• With the ctx object, you get the reference to the request and response objects of the underlying platform. Since you are using Express as the platform in this book, these objects are nothing but express request and response objects.
  • Finally, you use the response object to set a custom JSON schema.
  • Apart from the status code, you also add a new field for the timestamp and the request.url. With this change, the response object gives us a better idea of when and where the exception was generated.

Understanding the ArgumentsHost Object

NestJS supports different types of applications such as:

  • HTTP server-based
  • Microservices
  • GraphQL
  • WebSockets

Each type of application has its own application context.

The ArgumentsHost class provides methods for retrieving the arguments being passed to a handler in a particular context. In other words, this class acts as a container for the context information associated with a particular request.

For example, when a request is made to a controller method, NestJS creates an instance of the ArgumentsHost object.

For an HTTP server-based application, this object contains information about the current request’s context, including the request object, response object and any errors that may have occurred.

Check the below illustration that shows the composition of the ArgumentsHost object for an HTTP application using the Express platform.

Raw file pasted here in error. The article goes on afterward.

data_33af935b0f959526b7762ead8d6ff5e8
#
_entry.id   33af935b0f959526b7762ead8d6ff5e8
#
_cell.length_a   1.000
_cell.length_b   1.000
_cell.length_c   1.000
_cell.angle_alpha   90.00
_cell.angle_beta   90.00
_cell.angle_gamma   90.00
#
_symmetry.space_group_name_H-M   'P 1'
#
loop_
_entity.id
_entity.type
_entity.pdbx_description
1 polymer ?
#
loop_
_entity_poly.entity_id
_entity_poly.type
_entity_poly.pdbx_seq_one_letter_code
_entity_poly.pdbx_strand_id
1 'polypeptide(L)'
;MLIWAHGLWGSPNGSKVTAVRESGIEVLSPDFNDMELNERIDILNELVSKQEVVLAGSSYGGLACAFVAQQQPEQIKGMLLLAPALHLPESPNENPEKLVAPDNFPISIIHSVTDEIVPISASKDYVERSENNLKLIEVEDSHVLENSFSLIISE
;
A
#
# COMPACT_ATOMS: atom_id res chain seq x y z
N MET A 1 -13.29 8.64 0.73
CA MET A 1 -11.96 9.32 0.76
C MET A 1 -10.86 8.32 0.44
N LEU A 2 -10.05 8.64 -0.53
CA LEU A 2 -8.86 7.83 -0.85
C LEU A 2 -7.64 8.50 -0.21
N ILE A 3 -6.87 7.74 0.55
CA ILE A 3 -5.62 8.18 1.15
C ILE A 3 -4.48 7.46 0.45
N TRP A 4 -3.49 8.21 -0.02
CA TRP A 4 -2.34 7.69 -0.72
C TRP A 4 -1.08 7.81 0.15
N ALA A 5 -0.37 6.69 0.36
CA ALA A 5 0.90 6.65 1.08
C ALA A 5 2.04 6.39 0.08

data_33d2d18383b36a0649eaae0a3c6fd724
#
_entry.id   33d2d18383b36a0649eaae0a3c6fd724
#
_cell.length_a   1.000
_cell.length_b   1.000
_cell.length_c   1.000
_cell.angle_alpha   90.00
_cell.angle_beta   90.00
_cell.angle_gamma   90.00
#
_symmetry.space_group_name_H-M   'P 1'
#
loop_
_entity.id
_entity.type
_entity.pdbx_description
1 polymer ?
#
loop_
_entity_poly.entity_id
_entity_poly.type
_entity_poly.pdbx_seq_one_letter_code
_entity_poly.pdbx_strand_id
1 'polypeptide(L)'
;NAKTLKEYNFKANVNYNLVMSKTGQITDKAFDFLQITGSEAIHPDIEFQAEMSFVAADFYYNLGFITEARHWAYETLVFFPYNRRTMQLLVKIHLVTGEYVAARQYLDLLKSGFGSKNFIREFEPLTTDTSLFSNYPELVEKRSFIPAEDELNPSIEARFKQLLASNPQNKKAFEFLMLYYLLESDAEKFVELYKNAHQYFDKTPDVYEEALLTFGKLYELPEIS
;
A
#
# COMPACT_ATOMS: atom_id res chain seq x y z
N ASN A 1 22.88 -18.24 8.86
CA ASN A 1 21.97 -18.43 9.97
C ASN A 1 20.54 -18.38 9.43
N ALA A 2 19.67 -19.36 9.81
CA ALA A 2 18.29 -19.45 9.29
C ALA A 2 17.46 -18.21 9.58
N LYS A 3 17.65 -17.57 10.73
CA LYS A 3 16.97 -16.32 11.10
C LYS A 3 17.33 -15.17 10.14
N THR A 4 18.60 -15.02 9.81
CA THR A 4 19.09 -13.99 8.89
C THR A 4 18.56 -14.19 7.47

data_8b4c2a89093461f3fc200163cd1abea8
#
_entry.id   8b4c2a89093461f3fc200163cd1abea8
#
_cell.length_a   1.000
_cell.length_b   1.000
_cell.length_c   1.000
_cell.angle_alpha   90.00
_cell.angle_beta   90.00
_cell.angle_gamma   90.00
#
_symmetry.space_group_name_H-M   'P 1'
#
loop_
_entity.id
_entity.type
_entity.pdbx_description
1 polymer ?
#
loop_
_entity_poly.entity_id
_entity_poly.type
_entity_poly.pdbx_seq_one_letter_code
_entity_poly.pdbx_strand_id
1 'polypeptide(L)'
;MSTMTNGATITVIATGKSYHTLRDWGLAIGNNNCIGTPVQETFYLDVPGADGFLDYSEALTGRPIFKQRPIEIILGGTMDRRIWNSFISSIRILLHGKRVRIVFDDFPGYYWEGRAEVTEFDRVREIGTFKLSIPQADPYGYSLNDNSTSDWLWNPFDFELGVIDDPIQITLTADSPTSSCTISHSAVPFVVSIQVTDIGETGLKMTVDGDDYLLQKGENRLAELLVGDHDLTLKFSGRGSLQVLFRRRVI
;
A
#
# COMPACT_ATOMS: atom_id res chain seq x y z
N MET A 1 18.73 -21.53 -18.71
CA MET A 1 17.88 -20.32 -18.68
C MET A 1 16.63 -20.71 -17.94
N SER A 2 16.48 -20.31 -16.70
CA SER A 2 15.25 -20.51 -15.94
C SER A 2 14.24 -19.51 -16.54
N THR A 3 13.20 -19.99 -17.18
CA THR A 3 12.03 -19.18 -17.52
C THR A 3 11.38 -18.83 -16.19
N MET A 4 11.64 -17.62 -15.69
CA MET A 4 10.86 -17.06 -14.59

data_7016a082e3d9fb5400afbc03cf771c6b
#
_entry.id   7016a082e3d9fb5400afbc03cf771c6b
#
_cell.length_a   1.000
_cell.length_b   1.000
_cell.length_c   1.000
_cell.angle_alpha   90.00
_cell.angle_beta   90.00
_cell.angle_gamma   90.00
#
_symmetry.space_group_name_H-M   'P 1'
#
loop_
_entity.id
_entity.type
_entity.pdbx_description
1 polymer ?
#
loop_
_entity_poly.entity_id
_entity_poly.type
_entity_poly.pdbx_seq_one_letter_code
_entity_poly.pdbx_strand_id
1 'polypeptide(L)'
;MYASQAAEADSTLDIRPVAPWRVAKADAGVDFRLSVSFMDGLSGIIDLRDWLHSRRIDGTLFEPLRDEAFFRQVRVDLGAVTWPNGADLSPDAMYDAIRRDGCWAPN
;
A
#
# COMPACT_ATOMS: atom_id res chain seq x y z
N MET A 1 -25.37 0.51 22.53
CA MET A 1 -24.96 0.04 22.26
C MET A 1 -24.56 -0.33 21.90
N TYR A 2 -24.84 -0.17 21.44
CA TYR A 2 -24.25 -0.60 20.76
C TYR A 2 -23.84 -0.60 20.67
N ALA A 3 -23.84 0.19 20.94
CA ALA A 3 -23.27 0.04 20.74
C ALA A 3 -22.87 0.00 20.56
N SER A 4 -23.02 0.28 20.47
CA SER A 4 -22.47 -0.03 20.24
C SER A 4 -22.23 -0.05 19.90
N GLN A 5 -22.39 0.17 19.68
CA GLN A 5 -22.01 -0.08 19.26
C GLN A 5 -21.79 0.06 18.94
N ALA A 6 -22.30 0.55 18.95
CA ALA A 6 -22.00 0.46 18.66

nestjs argumentshost object composition
NestJS ArgumentsHost Composition

At this point, you might have one particular question.

Why the need for const ctx = host.switchToHttp()?

The switchToHttp() is a helper method available with the host object.

This method returns an HttpArgumentsHost object that is appropriate for the HTTP application context. It provides two helper methods getResponse() and getRequest() and makes it easy for you to get access to the underlying express objects.

The alternative to not using switchToHttp() is to obtain the request and response objects as below:

const [req, res, next] = host.getArgs();

This ties our implementation to the HTTP application context and makes our code less reusable.

Hence, it is always considered good practice to use the appropriate switch method to obtain a reference to the required application context.

3 – Binding or Using the NestJS Exception Filter

Now that you are clear about how to declare a custom exception filter, it’s time to understand how to use it.

First, create an exception class in a file named forbidden.exception.ts.

import { HttpException, HttpStatus } from "@nestjs/common";

export class ForbiddenException extends HttpException {
    constructor() {
        super('You are forbidden to access the endpoint', HttpStatus.FORBIDDEN);

Just like in the previous chapter, ForbiddenException extends HttpException. This will be your new exception class.

There are three ways you can use the exception filter in your NestJS application:


In this approach, you bind the exception filter to a particular method within the controller.

See the below example:

export class ProductsController {

    constructor(private readonly productsService: ProductsService) {}

		@UseFilters(new CustomExceptionFilter())
    getAdminDetails() {
        throw new ForbiddenException();

The @UseFilters() decorator (available as part of the @nestjs/common package) lets you attach the CustomExceptionFilter to the getAdminDetails() request handler.

Alternatively, you can also pass the name of the class instead of an instance to the @UseFilters() decorator. See below:

export class ProductsController {

    constructor(private readonly productsService: ProductsService) {}

    getAdminDetails() {
        throw new ForbiddenException();